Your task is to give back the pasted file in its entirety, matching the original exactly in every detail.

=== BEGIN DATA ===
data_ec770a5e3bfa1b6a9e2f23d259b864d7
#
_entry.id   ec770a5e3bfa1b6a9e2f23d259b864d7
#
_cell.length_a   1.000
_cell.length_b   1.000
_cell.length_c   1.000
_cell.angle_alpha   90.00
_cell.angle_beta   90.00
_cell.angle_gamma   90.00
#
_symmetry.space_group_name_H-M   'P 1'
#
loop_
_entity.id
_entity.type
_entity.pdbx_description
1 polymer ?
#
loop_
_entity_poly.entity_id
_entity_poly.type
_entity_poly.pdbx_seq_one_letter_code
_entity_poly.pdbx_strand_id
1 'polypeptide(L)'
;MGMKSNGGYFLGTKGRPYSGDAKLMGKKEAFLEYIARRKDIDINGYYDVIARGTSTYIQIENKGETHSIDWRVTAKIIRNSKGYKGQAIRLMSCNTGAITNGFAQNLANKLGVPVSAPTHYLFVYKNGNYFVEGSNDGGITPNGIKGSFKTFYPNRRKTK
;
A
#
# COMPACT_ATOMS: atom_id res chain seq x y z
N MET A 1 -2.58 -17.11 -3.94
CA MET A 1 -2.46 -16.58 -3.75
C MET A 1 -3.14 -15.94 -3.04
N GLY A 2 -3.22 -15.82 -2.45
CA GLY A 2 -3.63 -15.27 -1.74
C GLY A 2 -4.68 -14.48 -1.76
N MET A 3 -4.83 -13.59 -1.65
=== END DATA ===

data_ec770a5e3bfa1b6a9e2f23d259b864d7
#
_entry.id   ec770a5e3bfa1b6a9e2f23d259b864d7
#
_cell.length_a   1.000
_cell.length_b   1.000
_cell.length_c   1.000
_cell.angle_alpha   90.00
_cell.angle_beta   90.00
_cell.angle_gamma   90.00
#
_symmetry.space_group_name_H-M   'P 1'
#
loop_
_entity.id
_entity.type
_entity.pdbx_description
1 polymer ?
#
loop_
_entity_poly.entity_id
_entity_poly.type
_entity_poly.pdbx_seq_one_letter_code
_entity_poly.pdbx_strand_id
1 'polypeptide(L)'
;MGMKSNGGYFLGTKGRPYSGDAKLMGKKEAFLEYIARRKDIDINGYYDVIARGTSTYIQIENKGETHSIDWRVTAKIIRNSKGYKGQAIRLMSCNTGAITNGFAQNLANKLGVPVSAPTHYLFVYKNGNYFVEGSNDGGITPNGIKGSFKTFYPNRRKTK
;
A
#
# COMPACT_ATOMS: atom_id res chain seq x y z
N MET A 1 -2.58 -17.11 -3.94
CA MET A 1 -2.46 -16.58 -3.75
C MET A 1 -3.14 -15.94 -3.04
N GLY A 2 -3.22 -15.82 -2.45
CA GLY A 2 -3.63 -15.27 -1.74
C GLY A 2 -4.68 -14.48 -1.76
N MET A 3 -4.83 -13.59 -1.65